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Title: Cohesiveness and performance in an organisational setting : an empirical setting.
Author: Brooks, Andrew Stephen.
ISNI:       0000 0001 3481 6452
Awarding Body: University of Keele
Current Institution: Keele University
Date of Award: 1999
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Although cohesiveness has been studied for more than half a century, there is no common definition and associated measure. The current focus of research has moved from general explanations to context specific approaches. This particular thesis focuses on organisationally based, limited life, project teams. Despite the increasing use of these types of teams over the last 15 years, there is no published literature dealing directly with them, and no instrument designed specifically to measure their cohesiveness. This study has defined the construct of cohesiveness for these teams, using team members themselves, and a psychometrically sound measure of cohesiveness has been devised. It is made up of two sub-scales: task and people, and 20 component items. This tool is designed not only as an indicator of cohesiveness but also as a diagnostic tool to allow teams to increase their cohesiveness. Meta-analytical research has found that cohesiveness and performance are related, but that a number of factors moderate this relationship, e.g. type ofteam (Mullen and Copper, 1994). Using the task/people cohesiveness measure, three studies relating cohesiveness to performance and other variables were undertaken. Since project teams are of limited life and each team's output is unique, a correlational design was utilised. Altogether, data from over 500 teams was collected. Studies were carried out with 'real' teams and also a number of teams undertaking a business simulation game. Cohesiveness was found to be related to performance across a basket of performance measures in both circumstances. Task cohesiveness was more strongly related to performance than was people cohesiveness. By comparing levels of performance feedback, evidence was found to support Mullen and Coppers' (1994) suggestion that performance and cohesiveness have a reciprocal effect on one another and that the performance to cohesiveness effect is the larger of the two. The relationship of a number of variables to both cohesiveness and also the cohesivenessperformance relationship were investigated. This thesis contributes to the literature by using Social Identity Theory as an approach to defining and producing a measure of cohesiveness for a specific type of group - project teams. Its application has provided data on the cohesiveness-performance relationship that supports earlier meta-analytical findings where these are comparable.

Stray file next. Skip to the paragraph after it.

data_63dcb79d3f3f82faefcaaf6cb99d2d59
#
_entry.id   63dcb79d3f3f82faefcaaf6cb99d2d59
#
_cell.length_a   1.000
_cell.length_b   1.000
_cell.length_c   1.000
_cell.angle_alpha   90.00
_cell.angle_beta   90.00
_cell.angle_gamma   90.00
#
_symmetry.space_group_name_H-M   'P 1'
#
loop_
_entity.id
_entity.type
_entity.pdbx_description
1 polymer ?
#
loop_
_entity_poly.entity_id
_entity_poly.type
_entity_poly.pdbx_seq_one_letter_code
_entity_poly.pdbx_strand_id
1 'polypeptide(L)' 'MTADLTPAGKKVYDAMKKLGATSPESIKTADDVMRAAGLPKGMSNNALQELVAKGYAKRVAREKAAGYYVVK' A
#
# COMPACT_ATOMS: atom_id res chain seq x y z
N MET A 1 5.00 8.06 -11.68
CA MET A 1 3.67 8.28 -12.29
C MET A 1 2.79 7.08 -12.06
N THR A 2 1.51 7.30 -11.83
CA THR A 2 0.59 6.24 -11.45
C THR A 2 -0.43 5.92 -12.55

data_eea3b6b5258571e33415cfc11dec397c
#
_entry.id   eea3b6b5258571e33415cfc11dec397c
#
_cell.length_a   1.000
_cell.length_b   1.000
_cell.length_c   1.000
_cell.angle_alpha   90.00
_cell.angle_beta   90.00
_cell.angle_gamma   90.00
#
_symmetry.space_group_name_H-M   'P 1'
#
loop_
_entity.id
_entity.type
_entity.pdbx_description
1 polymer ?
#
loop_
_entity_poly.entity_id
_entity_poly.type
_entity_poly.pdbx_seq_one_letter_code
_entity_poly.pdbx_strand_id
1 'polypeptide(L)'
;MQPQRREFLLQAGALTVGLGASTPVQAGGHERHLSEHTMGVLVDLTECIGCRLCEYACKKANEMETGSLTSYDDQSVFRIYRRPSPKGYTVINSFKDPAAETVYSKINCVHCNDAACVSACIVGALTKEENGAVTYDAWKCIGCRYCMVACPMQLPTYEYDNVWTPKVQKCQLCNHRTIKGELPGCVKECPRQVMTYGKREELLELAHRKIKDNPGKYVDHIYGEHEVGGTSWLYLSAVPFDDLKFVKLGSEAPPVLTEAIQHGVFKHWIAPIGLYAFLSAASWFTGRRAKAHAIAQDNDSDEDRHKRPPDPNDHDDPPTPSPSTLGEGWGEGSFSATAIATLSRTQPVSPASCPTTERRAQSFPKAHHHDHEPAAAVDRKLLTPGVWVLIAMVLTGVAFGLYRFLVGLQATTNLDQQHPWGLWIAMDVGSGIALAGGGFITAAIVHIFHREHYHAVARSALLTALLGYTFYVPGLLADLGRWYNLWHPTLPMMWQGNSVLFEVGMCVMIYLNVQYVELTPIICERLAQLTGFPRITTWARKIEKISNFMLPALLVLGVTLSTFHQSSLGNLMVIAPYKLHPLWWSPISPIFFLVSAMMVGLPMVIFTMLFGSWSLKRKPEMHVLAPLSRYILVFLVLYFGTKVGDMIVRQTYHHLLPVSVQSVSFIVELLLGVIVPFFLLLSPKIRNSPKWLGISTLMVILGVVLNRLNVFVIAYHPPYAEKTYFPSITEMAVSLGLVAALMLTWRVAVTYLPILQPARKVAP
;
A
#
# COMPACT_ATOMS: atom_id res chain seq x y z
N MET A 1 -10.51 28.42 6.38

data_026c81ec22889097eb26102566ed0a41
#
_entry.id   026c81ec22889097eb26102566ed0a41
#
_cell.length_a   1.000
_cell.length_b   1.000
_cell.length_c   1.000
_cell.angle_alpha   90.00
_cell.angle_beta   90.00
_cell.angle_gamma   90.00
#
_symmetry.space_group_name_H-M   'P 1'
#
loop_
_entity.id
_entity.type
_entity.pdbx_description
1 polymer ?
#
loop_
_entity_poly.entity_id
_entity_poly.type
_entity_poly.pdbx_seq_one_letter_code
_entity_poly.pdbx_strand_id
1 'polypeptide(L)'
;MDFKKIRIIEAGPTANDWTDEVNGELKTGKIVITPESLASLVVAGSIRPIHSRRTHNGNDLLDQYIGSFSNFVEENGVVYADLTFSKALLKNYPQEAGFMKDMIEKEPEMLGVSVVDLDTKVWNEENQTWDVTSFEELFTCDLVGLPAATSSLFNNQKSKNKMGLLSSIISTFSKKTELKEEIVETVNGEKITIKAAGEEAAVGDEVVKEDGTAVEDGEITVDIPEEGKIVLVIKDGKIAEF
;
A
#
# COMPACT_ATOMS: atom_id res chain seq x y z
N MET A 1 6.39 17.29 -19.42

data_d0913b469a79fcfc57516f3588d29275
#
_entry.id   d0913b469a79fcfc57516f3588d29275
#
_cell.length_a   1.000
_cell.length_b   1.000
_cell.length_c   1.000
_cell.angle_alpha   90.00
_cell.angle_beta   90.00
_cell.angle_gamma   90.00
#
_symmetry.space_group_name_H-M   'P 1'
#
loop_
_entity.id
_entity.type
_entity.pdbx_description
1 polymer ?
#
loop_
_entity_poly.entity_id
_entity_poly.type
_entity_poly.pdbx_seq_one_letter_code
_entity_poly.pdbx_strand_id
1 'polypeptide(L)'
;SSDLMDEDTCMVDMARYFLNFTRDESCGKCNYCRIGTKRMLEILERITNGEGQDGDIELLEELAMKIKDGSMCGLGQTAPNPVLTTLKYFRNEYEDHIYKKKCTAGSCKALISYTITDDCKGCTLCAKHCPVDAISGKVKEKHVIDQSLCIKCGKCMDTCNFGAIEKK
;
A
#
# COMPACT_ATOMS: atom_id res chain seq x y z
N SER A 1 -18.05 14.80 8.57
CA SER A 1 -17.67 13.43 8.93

Supervisor: Not available Sponsor: Not available
Qualification Name: Thesis (Ph.D.) Qualification Level: Doctoral
EThOS ID:  DOI: Not available
Keywords: Tasks; Teams; Project; Social Identity Theory